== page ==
• Andrew Laird

“We won’t get a better opportunity to redesign services – we must seize it” Report on the Deliveri

Updated: Apr 6

To download the presentations from the event, scroll to the bottom of this page.


Organisations delivering health and social care in the North West are optimistic about devolution –  that was the overwhelming sense from last week’s event in Manchester, Delivering Devolution – the role of new public service delivery models, co-hosted by Mutual Ventures and Social adVentures.


The event explored how commissioners and providers can work together to implement the devolution agenda in areas including health, social care and children’s services. The importance of the issues was reflected by the buzz around event, and the diversity of participants. It was attended by more than 75 organisations, including local authorities, NHS commissioners, and social enterprises.


Capturing the mood, a survey of attendees found that almost 90% thought that devolution will have a positive impact on public services, and 65% felt reforms would create greater public engagement in local services. Half of respondents said devolution would create more opportunities for their organisation, compared to 35% thinking opportunities would stay at a similar level as now.


Respondents also thought alternative delivery models would be an important enabler to devolution, with key benefits including providing a platform for innovation, allowing multiple stakeholders to be involved in governance arrangements, and bringing together expertise from the private and public sectors.


As part of a lively discussion, attendees heard from:

  1. Hazel Blears, Chair of both the Social Investment Business and the Institute for Dementia, Salford University. Hazel urged attendees to get involved with devolution saying: “We will never have a better opportunity to redesign the system that people need in this area.” She spoke passionately about the opportunity available to provide better dementia care in Manchester – to improve the quality of life for patients and their carers, as well as saving substantial sums of public money. She also encouraged the voluntary sector to engage and not be afraid to influence the reform agenda.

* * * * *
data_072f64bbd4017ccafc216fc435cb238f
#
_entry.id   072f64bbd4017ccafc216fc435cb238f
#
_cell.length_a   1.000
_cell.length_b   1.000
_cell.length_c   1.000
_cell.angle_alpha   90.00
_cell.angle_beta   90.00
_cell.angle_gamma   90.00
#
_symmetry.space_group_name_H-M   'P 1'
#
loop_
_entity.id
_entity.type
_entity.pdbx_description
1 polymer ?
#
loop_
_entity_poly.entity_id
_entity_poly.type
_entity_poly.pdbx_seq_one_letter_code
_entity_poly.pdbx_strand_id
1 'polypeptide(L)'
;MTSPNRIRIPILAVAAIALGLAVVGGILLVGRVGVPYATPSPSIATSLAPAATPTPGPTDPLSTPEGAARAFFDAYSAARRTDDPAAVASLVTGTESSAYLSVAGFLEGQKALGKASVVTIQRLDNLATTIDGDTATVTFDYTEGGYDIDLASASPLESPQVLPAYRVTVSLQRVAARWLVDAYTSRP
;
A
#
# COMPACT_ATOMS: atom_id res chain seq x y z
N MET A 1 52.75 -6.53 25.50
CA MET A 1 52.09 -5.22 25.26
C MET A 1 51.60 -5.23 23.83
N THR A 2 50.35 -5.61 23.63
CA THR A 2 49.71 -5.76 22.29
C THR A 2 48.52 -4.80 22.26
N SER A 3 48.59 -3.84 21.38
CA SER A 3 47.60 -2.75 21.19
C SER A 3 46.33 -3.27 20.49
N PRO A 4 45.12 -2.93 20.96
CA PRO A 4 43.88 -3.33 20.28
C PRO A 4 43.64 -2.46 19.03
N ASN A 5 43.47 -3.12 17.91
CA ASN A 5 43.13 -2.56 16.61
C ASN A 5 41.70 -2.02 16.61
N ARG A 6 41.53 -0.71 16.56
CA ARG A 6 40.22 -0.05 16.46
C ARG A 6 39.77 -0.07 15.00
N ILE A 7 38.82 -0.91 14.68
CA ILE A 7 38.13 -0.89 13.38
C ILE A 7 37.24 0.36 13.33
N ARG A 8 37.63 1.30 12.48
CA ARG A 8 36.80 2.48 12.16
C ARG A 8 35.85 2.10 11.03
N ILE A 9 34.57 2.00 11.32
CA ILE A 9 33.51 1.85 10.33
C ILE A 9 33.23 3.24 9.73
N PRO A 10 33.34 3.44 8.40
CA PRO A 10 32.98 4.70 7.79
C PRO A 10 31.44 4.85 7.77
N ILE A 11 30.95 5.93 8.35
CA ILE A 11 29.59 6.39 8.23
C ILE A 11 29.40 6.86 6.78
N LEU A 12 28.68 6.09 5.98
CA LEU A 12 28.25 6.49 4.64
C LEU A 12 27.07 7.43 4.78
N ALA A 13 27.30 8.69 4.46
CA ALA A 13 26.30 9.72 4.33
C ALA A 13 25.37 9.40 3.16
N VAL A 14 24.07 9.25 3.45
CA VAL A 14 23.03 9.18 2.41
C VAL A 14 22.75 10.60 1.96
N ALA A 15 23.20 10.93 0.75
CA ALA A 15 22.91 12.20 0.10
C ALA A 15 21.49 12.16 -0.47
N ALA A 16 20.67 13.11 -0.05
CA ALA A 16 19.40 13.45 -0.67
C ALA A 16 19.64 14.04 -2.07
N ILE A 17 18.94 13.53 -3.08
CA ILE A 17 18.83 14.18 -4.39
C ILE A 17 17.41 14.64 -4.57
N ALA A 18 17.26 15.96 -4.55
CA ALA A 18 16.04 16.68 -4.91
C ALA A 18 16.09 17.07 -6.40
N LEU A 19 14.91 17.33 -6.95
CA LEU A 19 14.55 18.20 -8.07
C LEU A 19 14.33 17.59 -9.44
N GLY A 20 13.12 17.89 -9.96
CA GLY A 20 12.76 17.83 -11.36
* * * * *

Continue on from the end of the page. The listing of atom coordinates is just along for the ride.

2. Warren Heppolette, Strategic Director, Health and Social Care Integration, Greater Manchester CCGs, Local Authorities & NHS England. Warren outlined the work done to date and the planned future steps in designing Manchester’s £6bn devolved health and social care system. He argued that if devolution was going to succeed, it needed to be approached with genuine humility – and that no one organisation or individual would hold the answers.

  3. Jonathan Lindley, Director of the government’s Mutuals Programme and part of the newly created Inclusive Economy Unit. Jonathan underlined the government’s continued support for mutuals as vehicles that could drive economic and social value. He set out the next steps in developing a new strategy, including research in 2017 to chart the effectiveness of mutuals to date.

  4. A range of innovative organisations in health and social care, with Ian Dodds (Deputy CEO, Achieving for Children), Alex Hopkins (CEO elect at Together for Children – Sunderland) and Rachel Laws (CEO – PossAbilities CIC) sharing insights from their journeys in creating new organisations in children’s care, health and well-being. All three emphasised the importance of employee and service user involvement in driving improvement, as well as having tenacity and determination in driving through change.

  5. Scott Darraugh, CEO, Social Adventures. Scott gave an insight into how Social enterprises could deliver at scale as part of a new devolved landscape in the North West. Scott discussed his involvement in the Health and Wellbeing Partnership in Greater Manchester. The partnership involves nine separate organisations, using a Limited Liability Partnership (LLP) model to enable collaboration whilst protecting each member’s identity, values and interests.

  6. Andrew Laird, Director at Mutual Ventures, outlined the range of alternate delivery models available in enabling reform and outlined their potential role in helping to make devolution a reality on the ground.

To download the presentations from the event, click here (N.B. Large file 6MB).


To view the agenda from the event, click here.


To learn more about our work on devolution and how we could help you, click here.